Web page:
The Prime Directive is Star Trek’s most important rule, but one Star Trek: Voyager comic showed the positive side of breaking the Directive. In the one-shot Star Trek: Voyager: Avalon Rising, the Voyager crew answers a distress call from a planet in the Delta Quadrant, only to arrive and find it the victim of cultural contamination. In order to fix it, they need to break the Prime Directive.
General Order One, or the Prime Directive as it is more commonly known, is Starfleet’s cardinal rule. The Prime Directive prohibits Starfleet and the Federation from interfering in the affairs of pre-warp or non-aligned civilizations. Of course, the Prime Directive has been violated on several occasions, and some of Star Trek’s most compelling episodes have dealt with this, such as the Original Series episode “A Piece of the Action,” as well as Star Trek: The Next Generation’s “Who Watches the Watchers.” In almost every instance, breaking the Prime Directive has catastrophic results; for example, in the aforementioned “A Piece of the Action,” it leads to the creation of an entire world based around mobster culture. Yet in Star Trek: Voyager: Avalon Rising, readers see that bending the Prime Directive can have positive results.
In Avalon Rising, which was first published in 2000 by Wildstorm, the USS Voyager receives a distress call from a now-extinct species, who left behind a fantastic array of weapons and technology on a primitive, medieval world. The distress call talks of how the aliens culturally contaminated the medieval planet and if the inhabitants find the weapons, they will destroy themselves. The Voyager sets a course and upon arrival, dispatches the Emergency Medical Hologram, or EMH, to the surface. There, he befriends a young squire, and as the two make their way to the weapons stash, the EMH tells the squire stories of the Voyager’s crew. The squire and the EMH, along with a small army, find the stash–just in time for Janeway, Chakotay and Seven of Nine to beam down. They are now faced with a sticky dilemma: the planet has already been contaminated badly enough, and their presence has exacerbated matters. The people of the planet beg Janeway to lead them, but she tells them they must find the answers on their own. As the EMH leaves, he “knights” the squire, giving him the confidence he needs to lead his people. The one-shot, written by Janine Ellen Young and Doselle Young and illustrated by David Roach, concludes years in the future, where the squire has become a noble knight. He unfurls the flag of his sailing ship–to reveal Starfleet’s Delta Shield.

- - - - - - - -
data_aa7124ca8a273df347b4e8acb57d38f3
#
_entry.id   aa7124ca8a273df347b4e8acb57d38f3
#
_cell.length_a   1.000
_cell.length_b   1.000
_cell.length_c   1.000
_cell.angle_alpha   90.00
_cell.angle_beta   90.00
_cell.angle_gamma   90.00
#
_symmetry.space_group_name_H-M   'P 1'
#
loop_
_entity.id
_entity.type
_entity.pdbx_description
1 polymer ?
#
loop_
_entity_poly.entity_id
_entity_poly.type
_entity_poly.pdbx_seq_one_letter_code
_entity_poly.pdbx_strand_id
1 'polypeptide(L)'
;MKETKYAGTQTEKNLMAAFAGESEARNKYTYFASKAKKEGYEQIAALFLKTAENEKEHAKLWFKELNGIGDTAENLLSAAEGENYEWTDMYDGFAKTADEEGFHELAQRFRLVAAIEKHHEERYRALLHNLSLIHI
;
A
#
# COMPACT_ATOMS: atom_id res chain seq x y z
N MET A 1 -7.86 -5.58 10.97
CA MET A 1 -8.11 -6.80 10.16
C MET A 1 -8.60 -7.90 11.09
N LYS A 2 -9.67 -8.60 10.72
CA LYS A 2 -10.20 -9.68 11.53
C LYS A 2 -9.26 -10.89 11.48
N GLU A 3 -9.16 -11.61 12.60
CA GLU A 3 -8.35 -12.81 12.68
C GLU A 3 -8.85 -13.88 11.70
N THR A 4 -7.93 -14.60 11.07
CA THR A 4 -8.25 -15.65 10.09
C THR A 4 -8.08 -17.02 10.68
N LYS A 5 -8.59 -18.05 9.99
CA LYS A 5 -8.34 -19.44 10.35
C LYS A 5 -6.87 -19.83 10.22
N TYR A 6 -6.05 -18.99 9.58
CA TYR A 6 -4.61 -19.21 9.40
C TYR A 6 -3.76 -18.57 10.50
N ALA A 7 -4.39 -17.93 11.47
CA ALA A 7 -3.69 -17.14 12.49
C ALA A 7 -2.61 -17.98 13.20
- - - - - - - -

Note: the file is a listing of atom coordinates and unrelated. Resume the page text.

When Should Starfleet Officers Bend The Prime Directive?
Avalon Rising shows not only the downside of breaking the Prime Directive, but also that bending it is sometimes necessary. The stash of weapons left behind sends the planet’s inhabitants down a dark and militaristic path, but the Voyager’s influence sends them in a better direction, that of explorers and seekers. If not for Voyager’s crew “bending” the Prime Directive, this planet would hit a cultural dead-end and annihilate itself. In Avalon Rising, the Prime Directive becomes more of a suggestion than a rule, and while balance is not necessarily restored at the end, the people are on a much better path.
The Prime Directive remains, in a general sense, a good idea. It has helped the Federation and Starfleet gain the respect of cultures around the galaxy. Even the USS Voyager, marooned in the Delta Quadrant, still followed the rule. Ironically, it would be one Star Trek: Voyager comic that showed the positive side of breaking Star Trek’s Prime Directive.